Jendi Reiter’s wise and ambitious novel Two Natures is the story of young gay man Julian Selkirk who, Crusoe-like, finds himself washed ashore in New York in 1991 and ‘dependent on the kindness of strangers.’ Julian is an aspiring fashion photographer, whose career lows and highs quickly alternate, mirroring his personal exploration of the gay scene and his search for love. The spiritual and the carnal, the beautiful and the sordid, interweave in complex patterns, overshadowed by the gathering AIDS crisis, as the years to 1996 become increasingly hostile to difference. The intensely personal is the politically fraught, and Julian has to cope with the vagaries of love and ambition while mourning friends and lovers.
Jendi Reiter is the author of the novel Two Natures (Saddle Road Press, 2016), the short story collectionAn Incomplete List of My Wishes(Sunshot Press, 2018), and four poetry books and chapbooks, most recently Bullies in Love (Little Red Tree, 2015). Awards include a Massachusetts Cultural Council Fellowship for Poetry, the New Letters Prize for Fiction, the Wag’s Revue Poetry Prize, the Bayou Magazine Editor’s Prize in Fiction, and two awards from the Poetry Society of America. Two Natures won the Rainbow Award for Best Gay Contemporary Fiction and was a finalist for the Book Excellence Awards and the Lascaux Prize for Fiction. Reiter is the editor of WinningWriters.com, an online resource site with contests and markets for creative writers.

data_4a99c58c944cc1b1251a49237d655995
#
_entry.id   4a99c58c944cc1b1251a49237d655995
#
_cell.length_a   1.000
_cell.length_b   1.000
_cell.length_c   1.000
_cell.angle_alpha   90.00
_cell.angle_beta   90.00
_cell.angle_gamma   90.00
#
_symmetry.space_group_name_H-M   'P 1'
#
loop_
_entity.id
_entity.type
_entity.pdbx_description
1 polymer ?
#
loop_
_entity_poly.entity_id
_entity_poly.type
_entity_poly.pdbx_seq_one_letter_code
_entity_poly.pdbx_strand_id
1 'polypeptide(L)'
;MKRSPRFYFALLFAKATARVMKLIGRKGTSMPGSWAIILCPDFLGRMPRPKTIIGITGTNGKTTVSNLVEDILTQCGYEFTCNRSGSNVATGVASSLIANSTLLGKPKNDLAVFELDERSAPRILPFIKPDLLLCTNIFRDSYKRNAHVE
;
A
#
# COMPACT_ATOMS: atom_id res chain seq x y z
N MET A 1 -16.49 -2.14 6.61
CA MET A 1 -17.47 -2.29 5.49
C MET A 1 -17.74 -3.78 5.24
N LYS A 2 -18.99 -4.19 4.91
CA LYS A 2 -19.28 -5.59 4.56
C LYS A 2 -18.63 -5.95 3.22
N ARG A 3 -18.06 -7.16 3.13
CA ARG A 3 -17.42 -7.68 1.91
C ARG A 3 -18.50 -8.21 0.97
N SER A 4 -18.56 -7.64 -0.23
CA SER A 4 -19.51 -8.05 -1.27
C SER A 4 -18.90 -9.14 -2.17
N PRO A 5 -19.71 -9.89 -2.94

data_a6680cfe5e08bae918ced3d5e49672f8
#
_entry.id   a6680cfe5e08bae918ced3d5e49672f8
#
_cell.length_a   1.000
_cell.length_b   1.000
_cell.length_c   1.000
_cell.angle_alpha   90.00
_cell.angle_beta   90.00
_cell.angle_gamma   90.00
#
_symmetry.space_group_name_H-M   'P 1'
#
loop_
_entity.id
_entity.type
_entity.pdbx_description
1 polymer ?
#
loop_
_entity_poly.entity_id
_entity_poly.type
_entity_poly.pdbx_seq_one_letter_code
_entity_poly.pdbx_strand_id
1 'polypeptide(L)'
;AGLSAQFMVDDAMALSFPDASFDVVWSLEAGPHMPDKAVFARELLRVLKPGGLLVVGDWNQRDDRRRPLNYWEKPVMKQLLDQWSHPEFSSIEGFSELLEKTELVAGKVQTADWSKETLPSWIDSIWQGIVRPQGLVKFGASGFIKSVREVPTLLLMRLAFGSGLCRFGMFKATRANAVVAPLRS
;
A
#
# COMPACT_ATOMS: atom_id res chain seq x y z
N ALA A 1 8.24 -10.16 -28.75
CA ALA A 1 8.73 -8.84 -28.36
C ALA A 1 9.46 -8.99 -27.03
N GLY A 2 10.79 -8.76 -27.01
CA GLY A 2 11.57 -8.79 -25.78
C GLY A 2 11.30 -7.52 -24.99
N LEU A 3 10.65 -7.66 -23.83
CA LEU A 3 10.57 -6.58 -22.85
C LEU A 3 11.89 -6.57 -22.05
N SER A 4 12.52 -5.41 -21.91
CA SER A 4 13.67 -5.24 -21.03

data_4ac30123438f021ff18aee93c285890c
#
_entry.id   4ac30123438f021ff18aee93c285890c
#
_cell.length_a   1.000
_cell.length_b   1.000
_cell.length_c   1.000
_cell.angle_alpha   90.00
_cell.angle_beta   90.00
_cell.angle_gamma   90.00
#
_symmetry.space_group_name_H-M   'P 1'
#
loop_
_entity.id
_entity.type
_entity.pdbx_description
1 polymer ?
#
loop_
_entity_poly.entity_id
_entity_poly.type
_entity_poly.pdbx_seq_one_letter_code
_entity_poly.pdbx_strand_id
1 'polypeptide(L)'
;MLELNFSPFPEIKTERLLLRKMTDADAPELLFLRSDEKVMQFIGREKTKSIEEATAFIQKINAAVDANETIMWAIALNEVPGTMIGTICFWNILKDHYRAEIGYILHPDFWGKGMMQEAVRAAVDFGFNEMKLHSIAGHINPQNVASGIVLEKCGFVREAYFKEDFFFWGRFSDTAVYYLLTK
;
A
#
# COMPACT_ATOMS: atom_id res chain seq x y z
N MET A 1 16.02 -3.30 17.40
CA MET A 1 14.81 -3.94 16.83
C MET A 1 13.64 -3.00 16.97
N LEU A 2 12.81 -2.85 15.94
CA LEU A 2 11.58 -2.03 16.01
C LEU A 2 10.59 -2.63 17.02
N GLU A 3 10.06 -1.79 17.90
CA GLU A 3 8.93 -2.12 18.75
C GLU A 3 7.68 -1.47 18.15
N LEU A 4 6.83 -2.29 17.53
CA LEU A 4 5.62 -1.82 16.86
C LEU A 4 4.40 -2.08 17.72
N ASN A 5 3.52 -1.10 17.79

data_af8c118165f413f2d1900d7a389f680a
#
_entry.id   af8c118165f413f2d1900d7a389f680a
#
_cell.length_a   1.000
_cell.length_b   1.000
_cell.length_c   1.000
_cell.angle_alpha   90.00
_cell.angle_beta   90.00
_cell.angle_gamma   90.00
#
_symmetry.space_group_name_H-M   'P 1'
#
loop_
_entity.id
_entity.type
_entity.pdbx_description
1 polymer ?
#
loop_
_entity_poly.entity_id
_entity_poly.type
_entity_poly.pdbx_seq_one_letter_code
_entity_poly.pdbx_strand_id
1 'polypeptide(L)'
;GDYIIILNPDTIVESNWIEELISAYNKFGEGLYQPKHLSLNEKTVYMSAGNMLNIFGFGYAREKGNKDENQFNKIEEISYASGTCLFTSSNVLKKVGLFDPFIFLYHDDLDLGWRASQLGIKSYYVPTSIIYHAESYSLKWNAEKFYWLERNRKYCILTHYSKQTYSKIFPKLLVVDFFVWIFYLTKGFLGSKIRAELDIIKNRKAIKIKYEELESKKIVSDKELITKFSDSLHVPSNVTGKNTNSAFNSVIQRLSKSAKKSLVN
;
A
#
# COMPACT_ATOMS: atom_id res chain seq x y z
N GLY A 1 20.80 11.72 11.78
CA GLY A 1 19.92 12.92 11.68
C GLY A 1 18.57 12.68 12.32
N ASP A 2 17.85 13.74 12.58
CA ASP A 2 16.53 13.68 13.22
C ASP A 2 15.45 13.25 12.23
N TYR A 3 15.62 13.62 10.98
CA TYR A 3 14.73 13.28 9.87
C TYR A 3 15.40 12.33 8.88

Fine writing transcends generic boundaries. Should we call An Incomplete List of My Wishes, Jendi Reiter’s outstanding collection of short stories, Southern fiction? Possibly, but only as long as we permit a Southern sensibility (however defined) to extend as far north as New York and Connecticut. Is it LGBTQ? Assuredly, yet the breadth of human response the book elicits encompasses far more than specific issues of sexual/gender identification. Is it historical? In part, but the 1990s reside still in many living memories and can comfortably coexist with the present. May we even call these prizewinning works short stories? Only if we allow that a short story need not necessarily tell a story, or that it can tell many stories all at once.